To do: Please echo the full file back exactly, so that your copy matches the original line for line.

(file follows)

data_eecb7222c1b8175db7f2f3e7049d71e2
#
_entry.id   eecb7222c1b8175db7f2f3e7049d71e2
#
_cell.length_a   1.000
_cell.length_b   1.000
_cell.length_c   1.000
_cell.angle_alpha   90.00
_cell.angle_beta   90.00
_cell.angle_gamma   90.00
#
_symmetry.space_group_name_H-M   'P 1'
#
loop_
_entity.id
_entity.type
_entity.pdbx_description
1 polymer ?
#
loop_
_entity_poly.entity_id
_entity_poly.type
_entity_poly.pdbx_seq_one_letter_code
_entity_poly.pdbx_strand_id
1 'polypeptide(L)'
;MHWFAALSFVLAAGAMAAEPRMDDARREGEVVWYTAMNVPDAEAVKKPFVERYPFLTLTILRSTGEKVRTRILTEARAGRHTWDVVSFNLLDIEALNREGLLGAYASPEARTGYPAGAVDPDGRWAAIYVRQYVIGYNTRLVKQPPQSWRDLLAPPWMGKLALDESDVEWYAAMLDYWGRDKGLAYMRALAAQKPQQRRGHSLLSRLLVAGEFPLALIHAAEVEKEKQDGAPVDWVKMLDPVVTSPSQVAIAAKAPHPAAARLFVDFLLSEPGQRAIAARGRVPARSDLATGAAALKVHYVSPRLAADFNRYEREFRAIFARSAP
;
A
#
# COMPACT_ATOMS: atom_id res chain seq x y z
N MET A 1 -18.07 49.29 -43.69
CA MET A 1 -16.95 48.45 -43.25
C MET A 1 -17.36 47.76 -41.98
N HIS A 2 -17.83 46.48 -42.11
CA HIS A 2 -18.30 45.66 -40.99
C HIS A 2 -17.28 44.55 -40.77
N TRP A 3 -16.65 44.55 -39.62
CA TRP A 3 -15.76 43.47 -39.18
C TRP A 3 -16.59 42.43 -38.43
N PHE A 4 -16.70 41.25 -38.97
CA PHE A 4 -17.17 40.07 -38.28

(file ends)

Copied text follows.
data_eecb7222c1b8175db7f2f3e7049d71e2
#
_entry.id   eecb7222c1b8175db7f2f3e7049d71e2
#
_cell.length_a   1.000
_cell.length_b   1.000
_cell.length_c   1.000
_cell.angle_alpha   90.00
_cell.angle_beta   90.00
_cell.angle_gamma   90.00
#
_symmetry.space_group_name_H-M   'P 1'
#
loop_
_entity.id
_entity.type
_entity.pdbx_description
1 polymer ?
#
loop_
_entity_poly.entity_id
_entity_poly.type
_entity_poly.pdbx_seq_one_letter_code
_entity_poly.pdbx_strand_id
1 'polypeptide(L)'
;MHWFAALSFVLAAGAMAAEPRMDDARREGEVVWYTAMNVPDAEAVKKPFVERYPFLTLTILRSTGEKVRTRILTEARAGRHTWDVVSFNLLDIEALNREGLLGAYASPEARTGYPAGAVDPDGRWAAIYVRQYVIGYNTRLVKQPPQSWRDLLAPPWMGKLALDESDVEWYAAMLDYWGRDKGLAYMRALAAQKPQQRRGHSLLSRLLVAGEFPLALIHAAEVEKEKQDGAPVDWVKMLDPVVTSPSQVAIAAKAPHPAAARLFVDFLLSEPGQRAIAARGRVPARSDLATGAAALKVHYVSPRLAADFNRYEREFRAIFARSAP
;
A
#
# COMPACT_ATOMS: atom_id res chain seq x y z
N MET A 1 -18.07 49.29 -43.69
CA MET A 1 -16.95 48.45 -43.25
C MET A 1 -17.36 47.76 -41.98
N HIS A 2 -17.83 46.48 -42.11
CA HIS A 2 -18.30 45.66 -40.99
C HIS A 2 -17.28 44.55 -40.77
N TRP A 3 -16.65 44.55 -39.62
CA TRP A 3 -15.76 43.47 -39.18
C TRP A 3 -16.59 42.43 -38.43
N PHE A 4 -16.70 41.25 -38.97
CA PHE A 4 -17.17 40.07 -38.28